Actress Jeon Do-yeon, left, and Ha Jung-woo who star in "My Dear Enemy,'' talk to reporters during a press conference in Seoul, Tuesday. / Yonhap
By Lee Hyo-won
South Korea's most in-demand actors Jeon Do-yeon and Ha Jung-woo generated a big media buzz appearing before the press as ``former lovers.'' Jeon, who won the 2007 Cannes Best Actress award for ``Secret Sunshine,'' and Ha, hero of one of this year's highest grossing films ``The Chaser,'' teamed up in ``My Dear Enemy,'' due in theaters Sept. 25.
Popular band Clazziquai's vocalist Horan opened the event, singing mellow tunes that appear in the fall lineup's most anticipated film. Director Lee Yoon-ki, the melodrama craftsman of critically acclaimed works like ``This Charming Girl'' (2006), brings what he calls an unconventional, post-breakup love story.
Jeon appears as Heui-su, an uptight, unemployed single woman in her mid-30s. Broke and desperate, she suddenly recalls that her ex-boyfriend Byeong-u, owes her 3.5 million won (about $3,500). She finds him gambling at a horseracing track and demands reimbursement. Reunited after one year, the two spend ``one fine day'' (the Korean title of the film) together, with Heui-su driving Byeong-u to one lady friend after another to borrow money.
About her post-Cannes appearance, Jeon admitted feeling pressured but denied rumors that she was offered innumerable opportunities here and abroad. ``I was speaking with (``Secret Sunshine'' co-star) Song Kang-ho about how it's hard enough to act in Korean, let alone a foreign language,'' she said. ``I chose the script because it was well written, and I adore love stories. But this is an unconventional romance and gives off a unique color.''
Unlike the dramatic emotional tension that mark both of the stars' previous works, ``My Dear Enemy'' takes place over one rather uneventful day, and subtle emotions and chemistry between the actors propel the narrative.
About working opposite the reputed actress, Ha said Jeon quieted his nervousness with her easy manner. The two had actually appeared together three years ago in the hit drama ``Lovers of Prague,'' where Ha played a supporting role as the heroine's bodyguard.
``I can't believe that I have risen to play opposite Jeon in such a short time frame,'' he said. ``While playing her bodyguard in the drama, there were many scenes where I was chauffeuring for her. I remember one particular scene where she was crying, and I was so moved I almost shed tears. Jeon is a great actress who inspires those around her even before the audience.'' He joked about being rather disappointed there was no love scene.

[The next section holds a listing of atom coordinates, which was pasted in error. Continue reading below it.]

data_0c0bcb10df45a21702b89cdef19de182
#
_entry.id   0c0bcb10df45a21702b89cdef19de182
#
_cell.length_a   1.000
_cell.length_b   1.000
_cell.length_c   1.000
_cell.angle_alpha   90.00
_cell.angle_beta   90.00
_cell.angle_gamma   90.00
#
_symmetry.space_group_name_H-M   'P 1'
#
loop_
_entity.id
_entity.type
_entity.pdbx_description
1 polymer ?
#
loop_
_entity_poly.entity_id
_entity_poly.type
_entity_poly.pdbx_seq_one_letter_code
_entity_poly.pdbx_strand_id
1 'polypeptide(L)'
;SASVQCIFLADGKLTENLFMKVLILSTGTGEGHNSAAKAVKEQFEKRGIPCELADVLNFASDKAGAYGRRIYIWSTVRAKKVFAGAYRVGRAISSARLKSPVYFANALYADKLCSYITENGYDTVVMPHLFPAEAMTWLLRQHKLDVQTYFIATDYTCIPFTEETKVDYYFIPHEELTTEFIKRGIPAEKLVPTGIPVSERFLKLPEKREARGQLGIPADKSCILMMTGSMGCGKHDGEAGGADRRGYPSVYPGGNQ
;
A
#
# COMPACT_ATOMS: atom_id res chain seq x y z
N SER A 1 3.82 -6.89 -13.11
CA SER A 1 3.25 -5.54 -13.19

Jeon said that she was the one who was grateful in the partnership. ``I didn't know we'd be cast together because of our age difference, but Jung-woo was able to come far because he was already a good actor back then,'' she said. Jeon, 35, looked younger than ever in her smoky eye makeup. The film clips showed how she looked even more youthful than Ha, who is five years her junior. Her secret to looking more beautiful by the day? ``It's inborn. Just kidding. It's the make-up,'' she said with a grin.
She continued, ``Jung-woo is a very versatile actor and really supported me.'' Ha, complimented by Martin Scorsese as having as much potential as Leonardo Dicaprio and Matt Damon, has a knack for pulling off colorful characters, from a psychopathic serial killer to a suave bar host in ``The Moonlight of Seoul.'' When asked if the latter character, a playboy who swindles women, might be a repetition for his upcoming film, he said, no.
``While it's true that both characters are very sleazy, `The Moonlight of Seoul' is a bitter, dark night story while my character in `My Dear Enemy,' energized by the sun, is cheerful and optimistic despite his recklessness,'' he said.
``My Dear Enemy'' is slated for release Sept. 25. Distributed by Lotte Entertainment.